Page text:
An Indiana man has been arrested in the cold case killing of a college professor, who was fatally attacked during a 2011 home invasion that also left his wife fighting for her own life, officials said.
During the early hours of Oct. 9, 2011, 911 dispatchers received a desperate call for help. It came from Linda Miller, who said she'd been attacked in the Wildwood Court home she shared with her husband, James.
The unknown man had viciously attacked Linda and then James, 58, who had come to his wife’s aid and engaged in an “extreme struggle” with the assailant, police said.
Police arrived on the scene within minutes and found James’ body outside by the mailbox. Linda was rushed to Elkhart General Hospital before she was transferred to Memorial Hospital, where her condition eventually improved.
The Elkhart County Coroner’s office would rule James had died from blunt-force and sharp-force trauma, but it was difficult to determine the total number of wounds he suffered because his body was so badly injured.
Hundreds of tips poured into the Goshen Police Department, but for years the case went unsolved. In 2013, the department enlisted the assistance of the Indiana State Police Cold Case Unit to aid in their investigation. Still, the case remained open.
“We would all love to see the case solved,” resident Gay Lehman told the Goshen News in 2014. “I think all the neighbors do. I think it would just bring closure to the whole event if we could get it solved.”
Then, several weeks after the seven-year anniversary of that frantic 911 call, authorities announced they had made an arrest.
Winston Earl Corbett, 23, was taken into custody on Sunday by officers with the multi-jurisdictional Elkhart County Homicide Unit. Formal charges of murder and attempted murder are expected to be filed by this coming Friday, Elkhart County Prosecutor Vicki Becker said.
“Winston Corbett was 16 years old at the time of this event,” Becker told reporters at a press conference Tuesday. “He is now 23. Although I cannot give specific facts and details of this investigation at this time, because it is still ongoing, what I can tell you is that this chapter is now closed and moving on to the next.”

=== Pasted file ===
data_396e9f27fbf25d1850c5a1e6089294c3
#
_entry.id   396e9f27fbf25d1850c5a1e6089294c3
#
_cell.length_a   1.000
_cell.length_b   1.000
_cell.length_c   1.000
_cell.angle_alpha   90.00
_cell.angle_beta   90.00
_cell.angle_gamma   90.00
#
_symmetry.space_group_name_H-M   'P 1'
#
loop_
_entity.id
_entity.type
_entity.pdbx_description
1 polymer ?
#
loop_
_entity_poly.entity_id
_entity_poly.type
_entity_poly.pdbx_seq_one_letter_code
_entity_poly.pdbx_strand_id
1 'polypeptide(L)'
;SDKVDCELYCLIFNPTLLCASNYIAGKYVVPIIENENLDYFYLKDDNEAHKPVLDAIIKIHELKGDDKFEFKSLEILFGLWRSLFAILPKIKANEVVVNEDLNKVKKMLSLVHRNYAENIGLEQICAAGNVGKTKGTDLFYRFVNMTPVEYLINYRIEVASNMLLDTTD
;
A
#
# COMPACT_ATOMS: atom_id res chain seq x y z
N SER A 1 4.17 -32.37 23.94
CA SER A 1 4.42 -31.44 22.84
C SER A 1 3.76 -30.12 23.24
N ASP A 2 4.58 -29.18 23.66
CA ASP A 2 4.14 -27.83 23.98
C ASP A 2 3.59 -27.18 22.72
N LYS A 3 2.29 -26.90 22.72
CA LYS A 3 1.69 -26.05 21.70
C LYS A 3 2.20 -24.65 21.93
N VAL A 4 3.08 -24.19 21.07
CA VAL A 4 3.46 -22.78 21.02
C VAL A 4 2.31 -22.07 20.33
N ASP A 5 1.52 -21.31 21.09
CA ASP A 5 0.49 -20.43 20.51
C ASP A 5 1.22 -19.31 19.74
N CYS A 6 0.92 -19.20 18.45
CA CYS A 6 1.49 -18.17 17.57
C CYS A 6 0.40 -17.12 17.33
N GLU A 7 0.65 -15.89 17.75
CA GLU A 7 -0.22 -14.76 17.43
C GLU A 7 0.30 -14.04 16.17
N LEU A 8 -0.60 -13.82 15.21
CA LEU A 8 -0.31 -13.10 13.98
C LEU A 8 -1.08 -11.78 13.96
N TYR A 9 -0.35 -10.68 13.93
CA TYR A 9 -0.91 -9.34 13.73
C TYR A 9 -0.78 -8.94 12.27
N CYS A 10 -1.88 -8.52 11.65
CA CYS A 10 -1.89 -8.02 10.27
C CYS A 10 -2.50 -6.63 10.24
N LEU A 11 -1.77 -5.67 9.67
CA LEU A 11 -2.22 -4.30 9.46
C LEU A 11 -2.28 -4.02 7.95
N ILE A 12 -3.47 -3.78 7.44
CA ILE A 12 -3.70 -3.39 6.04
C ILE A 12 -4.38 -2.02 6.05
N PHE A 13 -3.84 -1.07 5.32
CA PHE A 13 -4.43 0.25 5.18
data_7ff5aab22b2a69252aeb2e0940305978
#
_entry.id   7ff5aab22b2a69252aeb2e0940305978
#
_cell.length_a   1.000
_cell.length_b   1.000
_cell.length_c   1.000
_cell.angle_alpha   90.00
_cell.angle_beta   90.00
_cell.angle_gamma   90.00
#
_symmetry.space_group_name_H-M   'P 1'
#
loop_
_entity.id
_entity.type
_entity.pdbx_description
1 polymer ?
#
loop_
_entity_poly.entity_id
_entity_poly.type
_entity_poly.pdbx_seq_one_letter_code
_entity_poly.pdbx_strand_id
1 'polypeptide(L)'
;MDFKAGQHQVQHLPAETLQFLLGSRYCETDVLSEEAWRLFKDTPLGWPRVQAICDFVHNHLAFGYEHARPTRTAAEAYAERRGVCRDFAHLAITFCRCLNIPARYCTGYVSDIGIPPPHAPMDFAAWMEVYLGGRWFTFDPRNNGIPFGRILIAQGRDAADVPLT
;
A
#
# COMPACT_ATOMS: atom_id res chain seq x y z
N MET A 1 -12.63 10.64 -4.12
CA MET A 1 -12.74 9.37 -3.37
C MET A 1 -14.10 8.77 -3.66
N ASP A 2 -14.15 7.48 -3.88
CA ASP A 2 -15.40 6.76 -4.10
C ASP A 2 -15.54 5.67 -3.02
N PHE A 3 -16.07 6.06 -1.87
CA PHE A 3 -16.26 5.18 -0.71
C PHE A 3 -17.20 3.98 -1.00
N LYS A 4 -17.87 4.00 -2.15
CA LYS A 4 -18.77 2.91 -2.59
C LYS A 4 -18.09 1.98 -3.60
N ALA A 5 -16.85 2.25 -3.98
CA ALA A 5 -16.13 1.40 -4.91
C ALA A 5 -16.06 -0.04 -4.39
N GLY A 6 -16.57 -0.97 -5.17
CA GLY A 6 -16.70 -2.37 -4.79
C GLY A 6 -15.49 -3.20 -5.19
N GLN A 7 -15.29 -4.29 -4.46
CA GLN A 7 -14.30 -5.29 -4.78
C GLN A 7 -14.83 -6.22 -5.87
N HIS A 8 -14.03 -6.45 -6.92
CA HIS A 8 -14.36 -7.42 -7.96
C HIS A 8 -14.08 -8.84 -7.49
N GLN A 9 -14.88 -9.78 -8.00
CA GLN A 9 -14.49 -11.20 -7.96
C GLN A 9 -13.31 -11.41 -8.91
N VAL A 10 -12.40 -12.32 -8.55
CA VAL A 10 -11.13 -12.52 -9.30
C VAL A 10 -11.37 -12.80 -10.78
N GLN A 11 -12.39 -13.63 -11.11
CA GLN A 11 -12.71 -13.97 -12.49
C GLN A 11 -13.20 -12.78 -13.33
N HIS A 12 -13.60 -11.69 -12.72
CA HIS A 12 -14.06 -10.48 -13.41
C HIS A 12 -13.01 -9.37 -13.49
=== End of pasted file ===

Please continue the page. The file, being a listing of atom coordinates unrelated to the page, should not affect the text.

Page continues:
Becker credited police work, the support of the community and advances in science with the break in the arrest.
“The problem is science had not caught up with where we are today,” Becker said. “Now that we have been able to identify some of the information that was actually located in the crime scene, then we are able to move forward.”
She would not say how Corbett had come to be identified as a suspect, or for how long he had been considered a suspect in the case.
Goshen Police Chief Jose Miller, who was an assistant chief when James was killed, said he hoped the arrest would help bring justice to his loved ones.
“We are hopeful that this arrest may now bring about some closure for the Miller family, friends, and community and trust this arrest will assist in the healing process for those most affected,” he said.
After Corbett’s arrest was announced, Linda posted on social media about the development in her and her husband's case.
“This is big news for us as a family,” Linda Miller wrote on Facebook. “It has been seven long years of waiting. Pray for us as we go through this difficult time.”
In addition to his wife, James left behind three children and a devastated community at Goshen College, where he had taught biology for more than 30 years. Only hours after his death, more than 1,000 people attended a candlelight vigil in front of the school’s science building in honor of the slain teacher.
“I’ll see his picture and I’ll hear a comment and it still hasn't quite sunk in that he is no longer with us,” Goshen College President Dr. James Brenneman said at the time, WNDU-TV reported. “I just think we'll lose him in bits and pieces for a long time to come.”
Corbett is being held at the Elkhart County Jail and is expected to appear in Elkhart Circuit Court on Nov. 8.